LIFE is het financiële instrument van de EU ter ondersteuning van milieu natuurbehoud en klimaatprojecten in de hele EU. De specifieke doelstellingen van het programma zijn in de eerste plaats hulp bij de overgang naar een economie die duurzaam, circulair en energie-efficiënt is, gebaseerd is op hernieuwbare energiebronnen en bestand is tegen klimaatverandering. Ten tweede het milieu beschermen, verbeteren en vernieuwen. Ten slotte wil het LIFE-programma het netwerk van Natura 2000-gebieden beheren om het verlies aan biodiversiteit een halt toe te roepen en om te buigen en de achteruitgang van het milieu te voorkomen. Uitvoerende organisatie is The European Climate, Environment and Infrastructure Executive Agency (CINEA).

Het nieuwe LIFE instrument bestaat uit vier sub programma’s :

1. Natuur en biodiversiteit

Natuur en biodiversiteit (subprogramma milieu) financiert beste praktijk-, pilot- en demonstratieprojecten die bijdragen aan de implementatie van de richtlijnen vogel- en habitatrichtlijnen en de biodiversiteitsstrategie 2030 en voor de ontwikkeling, uitvoering en het beheer van het Natura 2000-netwerk.

2. Circulaire economie 

Het doel van dit subprogramma is om de overgang te vergemakkelijken naar een economie die duurzaam, circulair, vrij van gifstoffen, energie-efficiënt en bestand tegen klimaatverandering is. Het gaat hierbij om projecten op het gebied van milieu en circulaire economie, zoals recycling en hergebruik van hulpbronnen uit afval, water, lucht, bodem en chemicaliën. De belangrijkste focus van dit subprogramma ligt op het verstrekken van subsidies voor standaardacties (Standard Action Projects, SAP). 

3. Klimaatmitigatie en -adaptatie

Klimaatmitigatie verwijst naar inspanningen om klimaatverandering tegen te gaan, terwijl klimaatadaptatie inhoudt dat je je aanpast aan het veranderende klimaat, zoals je voorbereiden op overstromingen of droogte. Dit omvat het verminderen van CO2-uitstoot, het bevorderen van duurzame klimaatverandering en het vergroten van het bewustzijn over het tegengaan van klimaatverandering.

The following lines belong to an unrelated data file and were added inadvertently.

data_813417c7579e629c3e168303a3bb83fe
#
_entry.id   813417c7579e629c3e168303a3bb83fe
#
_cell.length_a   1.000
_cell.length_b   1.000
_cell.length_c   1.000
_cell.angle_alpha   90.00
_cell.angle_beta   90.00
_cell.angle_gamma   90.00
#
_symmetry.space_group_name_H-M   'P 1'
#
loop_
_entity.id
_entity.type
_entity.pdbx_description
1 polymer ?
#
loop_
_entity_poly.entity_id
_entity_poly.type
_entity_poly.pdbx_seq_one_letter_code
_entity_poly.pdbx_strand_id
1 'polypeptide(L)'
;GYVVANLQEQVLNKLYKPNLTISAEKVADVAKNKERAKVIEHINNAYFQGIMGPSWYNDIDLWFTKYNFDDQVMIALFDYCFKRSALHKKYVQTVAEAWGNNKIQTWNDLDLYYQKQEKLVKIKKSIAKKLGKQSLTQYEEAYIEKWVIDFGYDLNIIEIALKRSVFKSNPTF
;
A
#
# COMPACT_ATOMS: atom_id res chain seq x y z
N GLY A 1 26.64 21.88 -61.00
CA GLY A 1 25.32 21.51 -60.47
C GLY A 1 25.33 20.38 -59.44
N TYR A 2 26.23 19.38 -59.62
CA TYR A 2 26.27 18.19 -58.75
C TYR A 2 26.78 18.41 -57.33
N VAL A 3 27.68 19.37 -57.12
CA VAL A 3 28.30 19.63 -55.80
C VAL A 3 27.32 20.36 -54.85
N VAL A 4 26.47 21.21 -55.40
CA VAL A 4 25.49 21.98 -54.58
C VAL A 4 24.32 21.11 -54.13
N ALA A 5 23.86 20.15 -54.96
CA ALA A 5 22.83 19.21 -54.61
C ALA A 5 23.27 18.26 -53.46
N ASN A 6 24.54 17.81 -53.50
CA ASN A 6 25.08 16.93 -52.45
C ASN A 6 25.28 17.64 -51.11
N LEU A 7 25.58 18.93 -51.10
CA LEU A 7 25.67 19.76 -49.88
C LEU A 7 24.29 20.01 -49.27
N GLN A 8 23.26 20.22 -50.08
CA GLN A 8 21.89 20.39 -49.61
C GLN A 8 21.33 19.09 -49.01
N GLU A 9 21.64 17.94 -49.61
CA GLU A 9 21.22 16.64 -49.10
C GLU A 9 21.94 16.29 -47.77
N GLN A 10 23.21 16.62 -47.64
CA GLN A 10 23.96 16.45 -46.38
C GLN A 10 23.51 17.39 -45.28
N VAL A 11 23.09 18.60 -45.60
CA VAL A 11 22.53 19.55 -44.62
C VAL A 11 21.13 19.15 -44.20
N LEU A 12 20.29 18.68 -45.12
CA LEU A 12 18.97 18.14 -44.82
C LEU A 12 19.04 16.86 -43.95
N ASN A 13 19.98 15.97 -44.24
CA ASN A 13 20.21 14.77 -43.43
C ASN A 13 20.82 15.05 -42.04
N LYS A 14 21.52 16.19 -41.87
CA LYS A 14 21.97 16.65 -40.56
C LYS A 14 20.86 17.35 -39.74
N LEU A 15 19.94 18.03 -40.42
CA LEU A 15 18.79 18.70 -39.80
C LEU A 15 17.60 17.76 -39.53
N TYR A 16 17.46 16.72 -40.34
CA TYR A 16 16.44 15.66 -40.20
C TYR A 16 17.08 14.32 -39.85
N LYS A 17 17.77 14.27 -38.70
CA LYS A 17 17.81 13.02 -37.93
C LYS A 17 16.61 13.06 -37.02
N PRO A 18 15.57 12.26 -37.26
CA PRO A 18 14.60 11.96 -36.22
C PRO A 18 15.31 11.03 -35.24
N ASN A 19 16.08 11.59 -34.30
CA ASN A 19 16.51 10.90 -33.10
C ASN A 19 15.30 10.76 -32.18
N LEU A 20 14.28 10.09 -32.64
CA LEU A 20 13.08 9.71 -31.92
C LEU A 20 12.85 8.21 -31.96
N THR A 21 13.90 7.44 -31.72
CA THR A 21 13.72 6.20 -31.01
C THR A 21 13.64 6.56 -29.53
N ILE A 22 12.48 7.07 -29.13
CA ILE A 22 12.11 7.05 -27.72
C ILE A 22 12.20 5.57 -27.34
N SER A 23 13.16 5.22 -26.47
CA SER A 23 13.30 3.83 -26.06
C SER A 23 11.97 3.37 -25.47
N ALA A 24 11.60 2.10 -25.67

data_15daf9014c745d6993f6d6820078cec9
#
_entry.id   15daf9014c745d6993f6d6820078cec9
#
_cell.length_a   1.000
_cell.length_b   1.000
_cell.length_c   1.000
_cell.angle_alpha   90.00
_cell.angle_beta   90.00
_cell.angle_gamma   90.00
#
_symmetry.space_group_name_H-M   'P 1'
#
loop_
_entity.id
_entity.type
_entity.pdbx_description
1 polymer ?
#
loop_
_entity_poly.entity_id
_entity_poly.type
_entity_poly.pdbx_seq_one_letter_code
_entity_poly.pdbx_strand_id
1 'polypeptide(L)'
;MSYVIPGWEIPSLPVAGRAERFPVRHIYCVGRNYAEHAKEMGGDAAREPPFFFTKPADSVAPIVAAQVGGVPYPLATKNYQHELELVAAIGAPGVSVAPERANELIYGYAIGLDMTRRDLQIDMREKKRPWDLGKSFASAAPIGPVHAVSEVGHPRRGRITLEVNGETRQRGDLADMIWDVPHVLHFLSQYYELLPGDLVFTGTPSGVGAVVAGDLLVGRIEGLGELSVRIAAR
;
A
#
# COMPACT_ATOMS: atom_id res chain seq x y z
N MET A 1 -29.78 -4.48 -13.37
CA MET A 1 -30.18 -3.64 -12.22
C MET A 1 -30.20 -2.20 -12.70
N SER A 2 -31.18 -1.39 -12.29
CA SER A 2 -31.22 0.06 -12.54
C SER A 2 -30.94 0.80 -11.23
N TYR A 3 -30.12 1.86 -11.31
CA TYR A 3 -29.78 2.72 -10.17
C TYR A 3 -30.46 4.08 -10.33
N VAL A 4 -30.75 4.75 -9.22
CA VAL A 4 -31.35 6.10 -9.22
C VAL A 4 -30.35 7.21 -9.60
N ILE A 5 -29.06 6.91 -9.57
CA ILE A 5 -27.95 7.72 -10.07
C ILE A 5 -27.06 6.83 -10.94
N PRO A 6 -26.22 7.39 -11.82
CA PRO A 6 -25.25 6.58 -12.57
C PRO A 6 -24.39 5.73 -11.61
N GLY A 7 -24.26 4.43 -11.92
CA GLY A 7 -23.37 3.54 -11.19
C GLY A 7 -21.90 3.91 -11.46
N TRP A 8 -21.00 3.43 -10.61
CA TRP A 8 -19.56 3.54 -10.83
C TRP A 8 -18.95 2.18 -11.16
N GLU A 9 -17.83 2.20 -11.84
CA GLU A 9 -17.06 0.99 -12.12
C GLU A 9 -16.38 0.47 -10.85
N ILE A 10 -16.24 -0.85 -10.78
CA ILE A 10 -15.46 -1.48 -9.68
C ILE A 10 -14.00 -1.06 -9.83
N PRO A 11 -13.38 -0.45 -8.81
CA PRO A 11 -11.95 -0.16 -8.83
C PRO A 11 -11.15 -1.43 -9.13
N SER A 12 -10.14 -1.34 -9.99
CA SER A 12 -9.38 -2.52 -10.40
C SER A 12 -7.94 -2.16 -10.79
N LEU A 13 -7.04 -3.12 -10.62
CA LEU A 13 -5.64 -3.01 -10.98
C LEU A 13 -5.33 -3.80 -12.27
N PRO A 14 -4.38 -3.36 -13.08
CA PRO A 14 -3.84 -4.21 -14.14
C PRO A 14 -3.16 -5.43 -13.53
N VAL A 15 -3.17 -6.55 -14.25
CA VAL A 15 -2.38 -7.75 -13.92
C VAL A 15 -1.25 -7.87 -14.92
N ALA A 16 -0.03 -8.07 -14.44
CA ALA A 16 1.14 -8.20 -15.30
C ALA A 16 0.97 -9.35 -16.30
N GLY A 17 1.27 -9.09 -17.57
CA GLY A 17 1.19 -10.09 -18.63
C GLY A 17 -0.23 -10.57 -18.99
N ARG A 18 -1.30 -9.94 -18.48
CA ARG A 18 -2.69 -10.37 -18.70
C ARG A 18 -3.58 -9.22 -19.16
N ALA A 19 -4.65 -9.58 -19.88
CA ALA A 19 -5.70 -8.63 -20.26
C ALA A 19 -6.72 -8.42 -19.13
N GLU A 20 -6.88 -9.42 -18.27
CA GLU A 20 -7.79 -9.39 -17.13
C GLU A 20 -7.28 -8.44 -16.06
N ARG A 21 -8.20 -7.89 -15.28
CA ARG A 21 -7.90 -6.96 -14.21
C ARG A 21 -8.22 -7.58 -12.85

4. Clean energy transition

Dit laatste subprogramma is gericht op de overgang naar een energie-efficiënte, op hernieuwbare energie gebaseerde, klimaatneutrale en -veerkrachtige economie te vergemakkelijken door coördinatie- en ondersteuningsacties in heel Europa te financieren. Deze acties, met een hoge toegevoegde waarde voor de EU, zijn erop gericht de marktbelemmeringen die de sociaaleconomische overgang naar duurzame energie belemmeren, te doorbreken, waarbij doorgaans meerdere kleine en middelgrote belanghebbenden, waaronder lokale en regionale overheden en organisaties zonder winstoogmerk, worden betrokken en waarbij de consument wordt betrokken.


Standard Action Projects (SAP)  max. 60% met uitzondering van:

67% voor projecten gericht op zowel prioritaire als niet-prioritaire habitats en/of soorten(Nature & Biodiversity).

75% voor projecten die uitsluitend gericht zijn op prioritaire habitats en/of soorten (Nature & Biodiversity).

Strategic Nature Projects (SNAP) max. 60%

Uitvoering van samenhangende actieprogramma’s in de lidstaten met het oog op de integratie van deze doelstellingen en prioriteiten in andere beleids- en financieringsinstrumenten, onder meer door gecoördineerde uitvoering van de prioritaire actiekaders. 

Strategic Integrated Projects (SIP) max. 60%

Uitvoering, op regionale, multiregionale, nationale of transnationale schaal, van milieu- of klimaatstrategieën of actieplannen van de autoriteiten van de lidstaten en vereist door specifieke milieu-, of klimaat- of relevante energiewetgeving of -beleid van de Unie, waarbij ervoor wordt gezorgd de belanghebbenden erbij te betrekken en de coördinatie met en mobilisering van ten minste één andere EU, nationale of particuliere financieringsbron.

Technical Assistance Projects (TA)

Voor TA-projecten voor de voorbereiding van SNAP’s en SIP’s (TA-PP) en voor de herhaling en opschaling van resultaten en (TA-R) max. 60%

Een uitzondering wordt gemaakt voor de projecten voor capaciteitsopbouw (TA-CAP) ter verbetering van de daadwerkelijke deelneming aan het LIFE-programma van max. 95%.

Other Action Grants (OAG) max. 95%

Behalve voor de kleine subsidies voor biodiversiteit in de OR’s en de OCT’s die de voortzetting vormen van het BEST-programma, met max. 100%.

Operating Grants (OG) max. 70%

LIFE creëert naast de traditionele projecten twee financiële instrumenten. Deze worden beheerd door de Europese Investeringsbank EIB:

Om van deze specifieke instrumenten gebruik te maken, dient men zich rechtstreeks te wenden tot de EIB: PF4EE_Instrument@eib.org of NCF_Instrument@eib.org.


Ondernemers, kennisinstellingen, burgers en overheid samenbrengen, voor heel EU

Alleen Europese partners nodig bij het subprogramma Transitie naar schone energie (3 partners uit 3 lidstaten).


Budget 2021-2027: 5,4 miljard euro. 

60% van het budget is voorzien voor biodiversiteit.

Info & Aanvraag

Via de EU-portal Funding and Tenders opportunities.

LIFE is  in direct beheer. Dit betekent dat de implementatie van de financiering – van het opstellen van calls tot evaluatie en financiële afwikkeling – rechtstreeks door de Europese Commissie of door een Europees uitvoerend agentschap wordt gedaan.

Website: LIFE (Programma voor het milieu en klimaatactie)